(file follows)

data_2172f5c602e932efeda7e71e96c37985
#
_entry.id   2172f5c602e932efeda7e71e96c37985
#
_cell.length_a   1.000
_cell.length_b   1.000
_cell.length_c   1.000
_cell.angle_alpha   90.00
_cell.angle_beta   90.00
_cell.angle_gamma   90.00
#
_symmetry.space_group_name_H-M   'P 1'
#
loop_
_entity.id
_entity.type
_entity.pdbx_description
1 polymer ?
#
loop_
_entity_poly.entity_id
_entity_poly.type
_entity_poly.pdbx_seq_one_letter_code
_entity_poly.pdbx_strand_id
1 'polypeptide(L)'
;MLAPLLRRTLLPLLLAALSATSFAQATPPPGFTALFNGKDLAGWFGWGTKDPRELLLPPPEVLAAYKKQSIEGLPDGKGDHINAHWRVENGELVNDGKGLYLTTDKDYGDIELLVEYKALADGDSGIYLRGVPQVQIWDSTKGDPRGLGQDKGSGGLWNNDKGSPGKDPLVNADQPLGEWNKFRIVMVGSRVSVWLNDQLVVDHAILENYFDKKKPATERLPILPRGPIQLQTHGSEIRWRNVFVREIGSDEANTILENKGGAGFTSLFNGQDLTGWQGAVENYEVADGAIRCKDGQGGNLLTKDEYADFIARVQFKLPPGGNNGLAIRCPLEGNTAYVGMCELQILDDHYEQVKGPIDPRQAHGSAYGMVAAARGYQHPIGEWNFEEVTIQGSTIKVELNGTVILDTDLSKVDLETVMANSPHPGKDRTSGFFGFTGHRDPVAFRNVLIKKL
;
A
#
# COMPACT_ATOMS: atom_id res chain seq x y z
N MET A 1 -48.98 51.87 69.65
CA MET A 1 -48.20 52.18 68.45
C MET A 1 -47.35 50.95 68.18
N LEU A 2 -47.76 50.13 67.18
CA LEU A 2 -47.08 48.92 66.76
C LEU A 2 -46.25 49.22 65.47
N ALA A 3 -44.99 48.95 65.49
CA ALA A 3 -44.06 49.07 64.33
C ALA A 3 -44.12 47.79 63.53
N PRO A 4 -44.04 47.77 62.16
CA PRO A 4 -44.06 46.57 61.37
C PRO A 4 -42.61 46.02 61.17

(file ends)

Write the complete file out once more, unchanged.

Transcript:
data_2172f5c602e932efeda7e71e96c37985
#
_entry.id   2172f5c602e932efeda7e71e96c37985
#
_cell.length_a   1.000
_cell.length_b   1.000
_cell.length_c   1.000
_cell.angle_alpha   90.00
_cell.angle_beta   90.00
_cell.angle_gamma   90.00
#
_symmetry.space_group_name_H-M   'P 1'
#
loop_
_entity.id
_entity.type
_entity.pdbx_description
1 polymer ?
#
loop_
_entity_poly.entity_id
_entity_poly.type
_entity_poly.pdbx_seq_one_letter_code
_entity_poly.pdbx_strand_id
1 'polypeptide(L)'
;MLAPLLRRTLLPLLLAALSATSFAQATPPPGFTALFNGKDLAGWFGWGTKDPRELLLPPPEVLAAYKKQSIEGLPDGKGDHINAHWRVENGELVNDGKGLYLTTDKDYGDIELLVEYKALADGDSGIYLRGVPQVQIWDSTKGDPRGLGQDKGSGGLWNNDKGSPGKDPLVNADQPLGEWNKFRIVMVGSRVSVWLNDQLVVDHAILENYFDKKKPATERLPILPRGPIQLQTHGSEIRWRNVFVREIGSDEANTILENKGGAGFTSLFNGQDLTGWQGAVENYEVADGAIRCKDGQGGNLLTKDEYADFIARVQFKLPPGGNNGLAIRCPLEGNTAYVGMCELQILDDHYEQVKGPIDPRQAHGSAYGMVAAARGYQHPIGEWNFEEVTIQGSTIKVELNGTVILDTDLSKVDLETVMANSPHPGKDRTSGFFGFTGHRDPVAFRNVLIKKL
;
A
#
# COMPACT_ATOMS: atom_id res chain seq x y z
N MET A 1 -48.98 51.87 69.65
CA MET A 1 -48.20 52.18 68.45
C MET A 1 -47.35 50.95 68.18
N LEU A 2 -47.76 50.13 67.18
CA LEU A 2 -47.08 48.92 66.76
C LEU A 2 -46.25 49.22 65.47
N ALA A 3 -44.99 48.95 65.49
CA ALA A 3 -44.06 49.07 64.33
C ALA A 3 -44.12 47.79 63.53
N PRO A 4 -44.04 47.77 62.16
CA PRO A 4 -44.06 46.57 61.37
C PRO A 4 -42.61 46.02 61.17